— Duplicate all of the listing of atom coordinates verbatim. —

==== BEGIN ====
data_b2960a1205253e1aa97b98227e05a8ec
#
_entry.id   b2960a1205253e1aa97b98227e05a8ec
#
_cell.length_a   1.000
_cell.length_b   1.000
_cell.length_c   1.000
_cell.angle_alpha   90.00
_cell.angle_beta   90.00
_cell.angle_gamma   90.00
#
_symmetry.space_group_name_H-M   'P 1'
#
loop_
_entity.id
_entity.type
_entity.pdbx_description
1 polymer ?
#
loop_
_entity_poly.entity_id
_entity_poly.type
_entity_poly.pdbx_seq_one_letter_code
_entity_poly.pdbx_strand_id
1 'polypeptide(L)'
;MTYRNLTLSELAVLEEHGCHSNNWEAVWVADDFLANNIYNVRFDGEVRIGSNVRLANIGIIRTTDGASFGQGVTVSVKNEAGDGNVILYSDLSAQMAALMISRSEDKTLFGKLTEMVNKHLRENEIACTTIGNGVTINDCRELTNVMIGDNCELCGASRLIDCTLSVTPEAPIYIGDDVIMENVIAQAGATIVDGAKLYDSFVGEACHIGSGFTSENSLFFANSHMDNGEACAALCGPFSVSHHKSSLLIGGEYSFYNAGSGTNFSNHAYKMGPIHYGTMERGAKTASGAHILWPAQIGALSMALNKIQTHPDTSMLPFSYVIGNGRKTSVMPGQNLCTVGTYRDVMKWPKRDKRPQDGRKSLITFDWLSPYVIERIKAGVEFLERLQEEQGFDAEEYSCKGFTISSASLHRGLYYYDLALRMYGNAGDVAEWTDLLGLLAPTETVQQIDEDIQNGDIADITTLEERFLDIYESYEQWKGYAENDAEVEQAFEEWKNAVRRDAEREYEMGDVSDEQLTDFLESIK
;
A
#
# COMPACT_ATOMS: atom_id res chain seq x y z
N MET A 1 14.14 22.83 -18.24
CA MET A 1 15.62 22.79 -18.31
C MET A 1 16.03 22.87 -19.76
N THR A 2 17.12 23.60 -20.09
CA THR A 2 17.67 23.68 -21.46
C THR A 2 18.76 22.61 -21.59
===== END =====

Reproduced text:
data_b2960a1205253e1aa97b98227e05a8ec
#
_entry.id   b2960a1205253e1aa97b98227e05a8ec
#
_cell.length_a   1.000
_cell.length_b   1.000
_cell.length_c   1.000
_cell.angle_alpha   90.00
_cell.angle_beta   90.00
_cell.angle_gamma   90.00
#
_symmetry.space_group_name_H-M   'P 1'
#
loop_
_entity.id
_entity.type
_entity.pdbx_description
1 polymer ?
#
loop_
_entity_poly.entity_id
_entity_poly.type
_entity_poly.pdbx_seq_one_letter_code
_entity_poly.pdbx_strand_id
1 'polypeptide(L)'
;MTYRNLTLSELAVLEEHGCHSNNWEAVWVADDFLANNIYNVRFDGEVRIGSNVRLANIGIIRTTDGASFGQGVTVSVKNEAGDGNVILYSDLSAQMAALMISRSEDKTLFGKLTEMVNKHLRENEIACTTIGNGVTINDCRELTNVMIGDNCELCGASRLIDCTLSVTPEAPIYIGDDVIMENVIAQAGATIVDGAKLYDSFVGEACHIGSGFTSENSLFFANSHMDNGEACAALCGPFSVSHHKSSLLIGGEYSFYNAGSGTNFSNHAYKMGPIHYGTMERGAKTASGAHILWPAQIGALSMALNKIQTHPDTSMLPFSYVIGNGRKTSVMPGQNLCTVGTYRDVMKWPKRDKRPQDGRKSLITFDWLSPYVIERIKAGVEFLERLQEEQGFDAEEYSCKGFTISSASLHRGLYYYDLALRMYGNAGDVAEWTDLLGLLAPTETVQQIDEDIQNGDIADITTLEERFLDIYESYEQWKGYAENDAEVEQAFEEWKNAVRRDAEREYEMGDVSDEQLTDFLESIK
;
A
#
# COMPACT_ATOMS: atom_id res chain seq x y z
N MET A 1 14.14 22.83 -18.24
CA MET A 1 15.62 22.79 -18.31
C MET A 1 16.03 22.87 -19.76
N THR A 2 17.12 23.60 -20.09
CA THR A 2 17.67 23.68 -21.46
C THR A 2 18.76 22.61 -21.59